This post is from current API Global Leader, Jordan Patterson. Jordan is from Bryant University and participated in a study and internship abroad program at the Babilonia Language School. Here he shares his experience partnering with a local business: CioccolArt Sicily Museum!
My first day at the CioccolArt Sicily Museum (yes, a CHOCOLATE art museum), I rode a bus up a cliff towards the small town of Forza d’Agro’ with Daniele and my supervisor, Donatella. After numerous trips, I would come to love the view of the Mediterranean, Sicilian coast, Italian mainland, and breathtaking heights this bus was climbing through, but it was quite the surprise the first day!
When we arrived at the small town of Forza d’Agro’ (a small town known for having the Godfather movies filmed there), I was in awe of the natural beauty of this town. Forza d’Agro’ is home to splendid architecture, tranquility, lovely Sicilians, and personality. The town culminates at a point where an old convent is located, and inside is the museum.
We walked up the stairs, through the doors, under the arches, and finally into the welcome area of the museum. There, I met my colleague, and wonderful friend, Antonio. After a few introductions, I was given a tour of the town, and of the museum itself.
The museum is unique in that Donatella, the museum’s founder, wanted to show the bellezza (beauty) of Sicily in a unique way. And so, she decided to utilize chocolate. Sicilian chocolate is one of the purest types of chocolate and is made in the same traditional way as the Aztecs. The Spanish, when Sicily was under their control, brought chocolate there from Mexico. Not much has changed from the original style of preparation and today, original Sicilian chocolate is cocoa, sugar, and a natural flavor (orange peels, salt, etc.).
The CioccolArt Sicily Museum is new this year, but not the idea. Every year, Donatella, and her company, Taormina Immagine, hold a festival where she invites chocolate artists, master chefs, pastry chefs, designers, and journalists from all over Italy (mostly Sicily), to gather and enjoy all that Sicily has to offer.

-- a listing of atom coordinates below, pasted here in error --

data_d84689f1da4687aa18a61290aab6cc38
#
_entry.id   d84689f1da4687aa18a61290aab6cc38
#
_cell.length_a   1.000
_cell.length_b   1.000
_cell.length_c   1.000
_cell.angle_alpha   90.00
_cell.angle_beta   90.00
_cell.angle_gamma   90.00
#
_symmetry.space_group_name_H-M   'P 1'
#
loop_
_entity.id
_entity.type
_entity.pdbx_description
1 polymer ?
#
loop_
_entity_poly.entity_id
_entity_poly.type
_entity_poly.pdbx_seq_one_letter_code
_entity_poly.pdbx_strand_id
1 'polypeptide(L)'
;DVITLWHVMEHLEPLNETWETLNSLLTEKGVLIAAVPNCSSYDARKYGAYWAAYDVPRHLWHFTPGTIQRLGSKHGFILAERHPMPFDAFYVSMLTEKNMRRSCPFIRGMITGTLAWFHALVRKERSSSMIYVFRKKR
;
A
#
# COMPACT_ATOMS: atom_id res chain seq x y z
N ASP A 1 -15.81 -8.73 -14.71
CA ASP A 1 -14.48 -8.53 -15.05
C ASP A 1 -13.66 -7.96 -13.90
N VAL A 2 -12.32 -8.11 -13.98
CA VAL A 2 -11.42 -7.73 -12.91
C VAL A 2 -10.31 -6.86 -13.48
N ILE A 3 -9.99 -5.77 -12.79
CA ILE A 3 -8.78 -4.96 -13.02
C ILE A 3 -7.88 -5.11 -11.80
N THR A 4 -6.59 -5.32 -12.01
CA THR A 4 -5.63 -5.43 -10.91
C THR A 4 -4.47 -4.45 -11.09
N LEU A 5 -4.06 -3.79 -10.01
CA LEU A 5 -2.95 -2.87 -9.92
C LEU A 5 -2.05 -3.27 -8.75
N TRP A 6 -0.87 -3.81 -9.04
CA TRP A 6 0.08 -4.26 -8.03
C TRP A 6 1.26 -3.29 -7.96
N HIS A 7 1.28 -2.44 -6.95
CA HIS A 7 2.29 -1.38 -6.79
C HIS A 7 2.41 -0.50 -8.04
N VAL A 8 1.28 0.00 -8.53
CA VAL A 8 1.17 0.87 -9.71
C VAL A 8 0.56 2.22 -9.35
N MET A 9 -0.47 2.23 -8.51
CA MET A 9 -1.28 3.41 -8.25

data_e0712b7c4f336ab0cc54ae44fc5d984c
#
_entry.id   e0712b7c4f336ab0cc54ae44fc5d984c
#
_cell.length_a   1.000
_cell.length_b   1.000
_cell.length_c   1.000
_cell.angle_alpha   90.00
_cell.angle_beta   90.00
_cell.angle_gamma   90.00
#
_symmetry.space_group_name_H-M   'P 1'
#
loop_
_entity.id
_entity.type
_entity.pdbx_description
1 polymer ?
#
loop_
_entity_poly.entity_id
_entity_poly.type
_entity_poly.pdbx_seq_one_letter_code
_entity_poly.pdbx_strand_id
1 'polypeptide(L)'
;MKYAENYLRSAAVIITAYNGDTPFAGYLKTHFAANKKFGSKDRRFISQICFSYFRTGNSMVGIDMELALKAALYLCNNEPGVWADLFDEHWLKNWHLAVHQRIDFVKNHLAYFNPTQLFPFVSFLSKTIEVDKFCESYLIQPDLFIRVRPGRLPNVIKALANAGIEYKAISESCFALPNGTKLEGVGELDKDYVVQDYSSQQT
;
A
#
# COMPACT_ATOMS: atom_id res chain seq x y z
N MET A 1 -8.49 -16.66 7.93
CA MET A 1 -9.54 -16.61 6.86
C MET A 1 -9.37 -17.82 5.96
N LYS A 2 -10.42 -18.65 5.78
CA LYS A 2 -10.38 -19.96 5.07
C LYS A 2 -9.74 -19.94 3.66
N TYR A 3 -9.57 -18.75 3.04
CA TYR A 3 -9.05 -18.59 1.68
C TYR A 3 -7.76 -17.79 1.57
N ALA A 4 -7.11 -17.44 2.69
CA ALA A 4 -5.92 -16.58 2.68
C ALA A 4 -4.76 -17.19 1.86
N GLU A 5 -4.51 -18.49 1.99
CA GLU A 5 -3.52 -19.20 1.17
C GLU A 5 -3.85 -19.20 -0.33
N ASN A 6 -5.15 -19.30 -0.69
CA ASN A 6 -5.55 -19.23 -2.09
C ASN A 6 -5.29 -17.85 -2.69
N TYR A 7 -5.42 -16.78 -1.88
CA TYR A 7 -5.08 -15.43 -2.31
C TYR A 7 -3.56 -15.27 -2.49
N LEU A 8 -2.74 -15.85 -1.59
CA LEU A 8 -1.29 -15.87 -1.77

While at the museum, I gave tours to visitors from all over the world, talked with my colleague Antonio, enjoyed Sicilian food, and conducted market research on Sicily. Through the use of official Italian documents, provided by the government, I researched the opportunities Sicily provides, why tourists come, from where, how, and for what reason. I collected this data, along with information on various industries throughout Sicily to make Donatella’s life easier during the year.
However, some of the most valuable experiences came from simply observing. Throughout my three months, I was always side by side with Donatella. I met with the mayor of Forza d’Agro’, to talk about bringing more visitors to the town, and how to strengthen the partnership between the town and the museum. Donatella and I traveled to Messina, where we spoke with government officials to receive official credibility for the Festival. Also, we traveled to Piazza Armerina, where an ancient Roman villa is found, to talk with officials there, in order to start planning for a new exhibit and to capture photographs for the artists. Every day I watched Donatella sell her brand to the bus drivers, who in turn, would sell it to the passengers. Throughout day-to-day life she would spread the word of CioccolArt Sicily to the locals, as this is how brands grow in Sicily, by word of mouth and relationships.
Donatella was not only my supervisor; she was my friend. I was invited to her house numerous times for dinner, and I became close friends with her son, Gabriele, as well. In so many areas of Sicily, including Forza d’Agro’, I had become a part of a family, unlike any before.
For the past three years, I have been preparing myself to live and work abroad, and this opportunity has given me an experience that is unmatched. Leaving my position, and Sicily, was one of the hardest things I have done, however, I know that one day I will return alla Sicilia.